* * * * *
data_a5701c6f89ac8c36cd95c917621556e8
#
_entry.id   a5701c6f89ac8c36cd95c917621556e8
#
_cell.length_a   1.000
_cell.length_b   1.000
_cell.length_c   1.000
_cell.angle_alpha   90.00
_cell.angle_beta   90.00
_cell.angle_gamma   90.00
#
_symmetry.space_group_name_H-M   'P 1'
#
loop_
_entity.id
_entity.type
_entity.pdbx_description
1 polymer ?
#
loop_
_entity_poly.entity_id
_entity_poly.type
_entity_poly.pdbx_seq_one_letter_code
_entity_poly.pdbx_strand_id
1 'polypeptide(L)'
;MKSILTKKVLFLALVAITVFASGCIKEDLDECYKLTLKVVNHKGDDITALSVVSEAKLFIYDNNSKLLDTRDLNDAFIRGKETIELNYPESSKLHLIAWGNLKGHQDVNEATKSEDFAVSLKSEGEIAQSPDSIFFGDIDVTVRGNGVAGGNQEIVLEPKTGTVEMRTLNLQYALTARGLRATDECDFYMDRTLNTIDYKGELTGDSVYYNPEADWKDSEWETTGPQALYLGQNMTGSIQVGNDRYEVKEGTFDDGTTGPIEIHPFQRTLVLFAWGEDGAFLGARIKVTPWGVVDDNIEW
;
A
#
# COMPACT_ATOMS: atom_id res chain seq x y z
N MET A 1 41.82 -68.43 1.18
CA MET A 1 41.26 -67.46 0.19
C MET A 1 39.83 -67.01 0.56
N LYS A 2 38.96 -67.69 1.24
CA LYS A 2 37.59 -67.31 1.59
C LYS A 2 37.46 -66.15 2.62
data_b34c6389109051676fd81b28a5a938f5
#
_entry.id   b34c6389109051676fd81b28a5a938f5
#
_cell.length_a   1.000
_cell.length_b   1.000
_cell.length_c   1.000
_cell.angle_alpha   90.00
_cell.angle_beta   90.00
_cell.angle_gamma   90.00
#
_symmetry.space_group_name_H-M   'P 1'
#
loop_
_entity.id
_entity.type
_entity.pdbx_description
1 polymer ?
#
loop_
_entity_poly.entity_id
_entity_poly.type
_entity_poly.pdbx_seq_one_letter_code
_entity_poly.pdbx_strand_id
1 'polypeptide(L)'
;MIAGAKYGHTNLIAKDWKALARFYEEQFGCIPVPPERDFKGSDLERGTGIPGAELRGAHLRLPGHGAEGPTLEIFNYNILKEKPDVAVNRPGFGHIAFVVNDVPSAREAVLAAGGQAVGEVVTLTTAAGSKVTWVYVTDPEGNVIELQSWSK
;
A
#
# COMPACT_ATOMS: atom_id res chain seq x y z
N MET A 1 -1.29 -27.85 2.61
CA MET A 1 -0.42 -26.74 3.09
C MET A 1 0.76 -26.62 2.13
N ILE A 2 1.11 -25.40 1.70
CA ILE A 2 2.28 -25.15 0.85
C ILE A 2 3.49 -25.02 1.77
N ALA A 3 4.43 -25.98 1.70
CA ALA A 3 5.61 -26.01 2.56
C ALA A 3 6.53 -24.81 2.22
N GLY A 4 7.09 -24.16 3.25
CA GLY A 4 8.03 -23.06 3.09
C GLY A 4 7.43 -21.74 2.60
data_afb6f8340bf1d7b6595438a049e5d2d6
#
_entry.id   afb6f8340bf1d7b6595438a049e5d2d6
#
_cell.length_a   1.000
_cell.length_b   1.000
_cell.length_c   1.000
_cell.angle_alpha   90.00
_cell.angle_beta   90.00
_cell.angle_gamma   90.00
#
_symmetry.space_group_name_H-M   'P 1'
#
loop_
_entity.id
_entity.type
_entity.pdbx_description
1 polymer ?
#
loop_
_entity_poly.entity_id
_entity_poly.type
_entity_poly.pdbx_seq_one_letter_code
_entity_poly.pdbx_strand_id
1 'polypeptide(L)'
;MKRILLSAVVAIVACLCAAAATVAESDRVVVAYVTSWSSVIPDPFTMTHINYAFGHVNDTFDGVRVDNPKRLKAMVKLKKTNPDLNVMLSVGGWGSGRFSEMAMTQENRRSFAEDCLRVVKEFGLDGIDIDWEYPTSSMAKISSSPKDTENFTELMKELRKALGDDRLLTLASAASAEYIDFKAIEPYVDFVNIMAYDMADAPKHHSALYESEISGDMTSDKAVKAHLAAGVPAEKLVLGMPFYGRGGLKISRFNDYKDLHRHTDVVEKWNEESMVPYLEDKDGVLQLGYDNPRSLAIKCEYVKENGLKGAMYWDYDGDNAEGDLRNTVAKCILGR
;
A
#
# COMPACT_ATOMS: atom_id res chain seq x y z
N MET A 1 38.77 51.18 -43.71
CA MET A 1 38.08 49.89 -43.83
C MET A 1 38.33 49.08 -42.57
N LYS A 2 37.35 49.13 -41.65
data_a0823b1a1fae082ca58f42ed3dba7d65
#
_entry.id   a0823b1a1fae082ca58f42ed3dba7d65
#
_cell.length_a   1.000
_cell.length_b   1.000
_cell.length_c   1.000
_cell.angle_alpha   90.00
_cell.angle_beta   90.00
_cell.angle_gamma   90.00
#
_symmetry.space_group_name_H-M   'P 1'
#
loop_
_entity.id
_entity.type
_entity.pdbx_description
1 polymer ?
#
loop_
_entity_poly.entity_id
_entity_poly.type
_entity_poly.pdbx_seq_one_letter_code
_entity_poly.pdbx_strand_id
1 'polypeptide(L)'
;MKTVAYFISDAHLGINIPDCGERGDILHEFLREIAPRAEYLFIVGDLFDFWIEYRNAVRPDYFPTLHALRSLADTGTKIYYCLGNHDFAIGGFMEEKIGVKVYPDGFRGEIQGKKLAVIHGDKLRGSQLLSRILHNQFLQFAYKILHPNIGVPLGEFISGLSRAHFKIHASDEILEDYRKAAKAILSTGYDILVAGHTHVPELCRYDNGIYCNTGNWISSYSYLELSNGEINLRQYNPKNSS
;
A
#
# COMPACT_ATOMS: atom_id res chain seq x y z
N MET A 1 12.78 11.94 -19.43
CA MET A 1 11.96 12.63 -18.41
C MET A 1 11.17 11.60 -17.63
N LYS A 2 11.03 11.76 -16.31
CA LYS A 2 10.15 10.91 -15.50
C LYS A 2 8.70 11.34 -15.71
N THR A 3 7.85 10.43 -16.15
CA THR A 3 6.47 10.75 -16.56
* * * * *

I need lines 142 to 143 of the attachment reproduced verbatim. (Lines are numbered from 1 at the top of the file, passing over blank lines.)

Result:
# COMPACT_ATOMS: atom_id res chain seq x y z
N MET A 1 12.78 11.94 -19.43